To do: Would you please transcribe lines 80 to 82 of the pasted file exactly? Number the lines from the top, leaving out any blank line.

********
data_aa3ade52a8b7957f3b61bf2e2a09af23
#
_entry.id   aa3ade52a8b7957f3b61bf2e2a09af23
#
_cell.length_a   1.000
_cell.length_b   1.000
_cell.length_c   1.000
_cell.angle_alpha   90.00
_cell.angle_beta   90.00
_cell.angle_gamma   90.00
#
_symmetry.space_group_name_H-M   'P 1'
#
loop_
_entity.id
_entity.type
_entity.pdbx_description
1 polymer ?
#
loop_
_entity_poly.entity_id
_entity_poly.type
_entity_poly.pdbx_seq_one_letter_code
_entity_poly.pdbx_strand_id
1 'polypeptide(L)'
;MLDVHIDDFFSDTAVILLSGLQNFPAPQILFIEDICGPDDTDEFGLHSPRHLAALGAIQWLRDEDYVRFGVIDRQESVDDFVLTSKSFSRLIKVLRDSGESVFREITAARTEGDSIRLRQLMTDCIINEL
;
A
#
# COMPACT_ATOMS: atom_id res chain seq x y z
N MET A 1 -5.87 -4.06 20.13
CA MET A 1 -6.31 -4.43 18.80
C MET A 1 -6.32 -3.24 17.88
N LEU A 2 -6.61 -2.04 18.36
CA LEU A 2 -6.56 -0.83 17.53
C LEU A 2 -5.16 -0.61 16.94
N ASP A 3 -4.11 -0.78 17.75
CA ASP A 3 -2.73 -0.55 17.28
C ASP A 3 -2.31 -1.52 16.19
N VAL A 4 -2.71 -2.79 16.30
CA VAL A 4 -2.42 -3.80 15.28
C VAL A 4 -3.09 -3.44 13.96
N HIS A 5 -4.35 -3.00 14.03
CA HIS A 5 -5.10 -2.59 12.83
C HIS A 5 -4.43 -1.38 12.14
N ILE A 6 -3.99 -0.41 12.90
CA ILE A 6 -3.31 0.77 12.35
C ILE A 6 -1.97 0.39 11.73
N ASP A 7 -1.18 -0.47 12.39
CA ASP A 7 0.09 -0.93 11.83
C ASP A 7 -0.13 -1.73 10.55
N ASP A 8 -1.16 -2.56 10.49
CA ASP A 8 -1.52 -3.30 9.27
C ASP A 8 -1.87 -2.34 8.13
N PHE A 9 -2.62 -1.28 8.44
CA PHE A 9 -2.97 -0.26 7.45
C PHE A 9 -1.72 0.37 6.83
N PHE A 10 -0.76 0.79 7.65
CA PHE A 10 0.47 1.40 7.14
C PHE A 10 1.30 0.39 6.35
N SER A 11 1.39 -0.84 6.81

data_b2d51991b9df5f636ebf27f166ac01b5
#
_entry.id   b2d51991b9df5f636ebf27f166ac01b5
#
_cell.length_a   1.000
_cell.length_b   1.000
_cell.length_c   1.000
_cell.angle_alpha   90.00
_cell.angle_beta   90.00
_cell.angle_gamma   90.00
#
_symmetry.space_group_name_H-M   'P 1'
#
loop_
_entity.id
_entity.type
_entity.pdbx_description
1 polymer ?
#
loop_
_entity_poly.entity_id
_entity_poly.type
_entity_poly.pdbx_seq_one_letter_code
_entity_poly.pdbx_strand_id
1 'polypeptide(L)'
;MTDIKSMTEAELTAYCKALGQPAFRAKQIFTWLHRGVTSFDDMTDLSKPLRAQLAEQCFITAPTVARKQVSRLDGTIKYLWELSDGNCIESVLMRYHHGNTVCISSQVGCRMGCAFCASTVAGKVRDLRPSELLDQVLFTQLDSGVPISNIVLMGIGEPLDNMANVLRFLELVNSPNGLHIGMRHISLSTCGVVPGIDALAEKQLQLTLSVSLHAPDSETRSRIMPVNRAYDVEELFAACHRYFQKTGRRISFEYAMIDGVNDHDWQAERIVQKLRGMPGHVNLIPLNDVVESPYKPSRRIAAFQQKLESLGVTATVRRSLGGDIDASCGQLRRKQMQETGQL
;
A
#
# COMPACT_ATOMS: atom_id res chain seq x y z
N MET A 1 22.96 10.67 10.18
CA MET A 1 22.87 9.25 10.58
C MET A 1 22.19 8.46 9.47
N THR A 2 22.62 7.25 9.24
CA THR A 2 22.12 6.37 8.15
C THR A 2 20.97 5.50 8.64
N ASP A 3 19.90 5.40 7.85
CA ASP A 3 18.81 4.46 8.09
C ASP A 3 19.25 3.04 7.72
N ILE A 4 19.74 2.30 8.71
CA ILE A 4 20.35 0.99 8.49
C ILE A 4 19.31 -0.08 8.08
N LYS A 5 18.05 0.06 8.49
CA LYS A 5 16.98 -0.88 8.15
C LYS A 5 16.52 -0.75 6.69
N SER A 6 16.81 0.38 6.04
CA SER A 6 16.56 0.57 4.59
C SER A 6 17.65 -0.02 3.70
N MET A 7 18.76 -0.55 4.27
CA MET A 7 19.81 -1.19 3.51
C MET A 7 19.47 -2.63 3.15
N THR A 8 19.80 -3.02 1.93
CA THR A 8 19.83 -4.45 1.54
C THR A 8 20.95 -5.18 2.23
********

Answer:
#
loop_
_entity_poly.entity_id